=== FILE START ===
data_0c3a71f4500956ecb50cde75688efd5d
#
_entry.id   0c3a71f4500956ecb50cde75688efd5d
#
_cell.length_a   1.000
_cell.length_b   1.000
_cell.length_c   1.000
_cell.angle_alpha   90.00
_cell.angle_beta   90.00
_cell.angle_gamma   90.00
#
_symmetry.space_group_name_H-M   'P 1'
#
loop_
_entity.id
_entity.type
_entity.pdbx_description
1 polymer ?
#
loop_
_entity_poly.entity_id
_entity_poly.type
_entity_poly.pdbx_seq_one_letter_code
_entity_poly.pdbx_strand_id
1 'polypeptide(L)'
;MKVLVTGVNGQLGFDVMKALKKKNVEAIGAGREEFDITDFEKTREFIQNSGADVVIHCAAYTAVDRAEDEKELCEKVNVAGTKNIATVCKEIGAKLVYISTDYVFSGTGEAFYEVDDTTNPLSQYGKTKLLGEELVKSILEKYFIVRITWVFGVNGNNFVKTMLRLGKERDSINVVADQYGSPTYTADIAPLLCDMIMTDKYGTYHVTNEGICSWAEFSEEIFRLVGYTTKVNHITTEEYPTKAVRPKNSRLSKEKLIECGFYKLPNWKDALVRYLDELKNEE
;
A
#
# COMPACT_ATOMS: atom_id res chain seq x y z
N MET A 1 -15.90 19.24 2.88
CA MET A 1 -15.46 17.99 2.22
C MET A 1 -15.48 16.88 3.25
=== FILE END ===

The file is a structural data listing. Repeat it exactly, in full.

data_0c3a71f4500956ecb50cde75688efd5d
#
_entry.id   0c3a71f4500956ecb50cde75688efd5d
#
_cell.length_a   1.000
_cell.length_b   1.000
_cell.length_c   1.000
_cell.angle_alpha   90.00
_cell.angle_beta   90.00
_cell.angle_gamma   90.00
#
_symmetry.space_group_name_H-M   'P 1'
#
loop_
_entity.id
_entity.type
_entity.pdbx_description
1 polymer ?
#
loop_
_entity_poly.entity_id
_entity_poly.type
_entity_poly.pdbx_seq_one_letter_code
_entity_poly.pdbx_strand_id
1 'polypeptide(L)'
;MKVLVTGVNGQLGFDVMKALKKKNVEAIGAGREEFDITDFEKTREFIQNSGADVVIHCAAYTAVDRAEDEKELCEKVNVAGTKNIATVCKEIGAKLVYISTDYVFSGTGEAFYEVDDTTNPLSQYGKTKLLGEELVKSILEKYFIVRITWVFGVNGNNFVKTMLRLGKERDSINVVADQYGSPTYTADIAPLLCDMIMTDKYGTYHVTNEGICSWAEFSEEIFRLVGYTTKVNHITTEEYPTKAVRPKNSRLSKEKLIECGFYKLPNWKDALVRYLDELKNEE
;
A
#
# COMPACT_ATOMS: atom_id res chain seq x y z
N MET A 1 -15.90 19.24 2.88
CA MET A 1 -15.46 17.99 2.22
C MET A 1 -15.48 16.88 3.25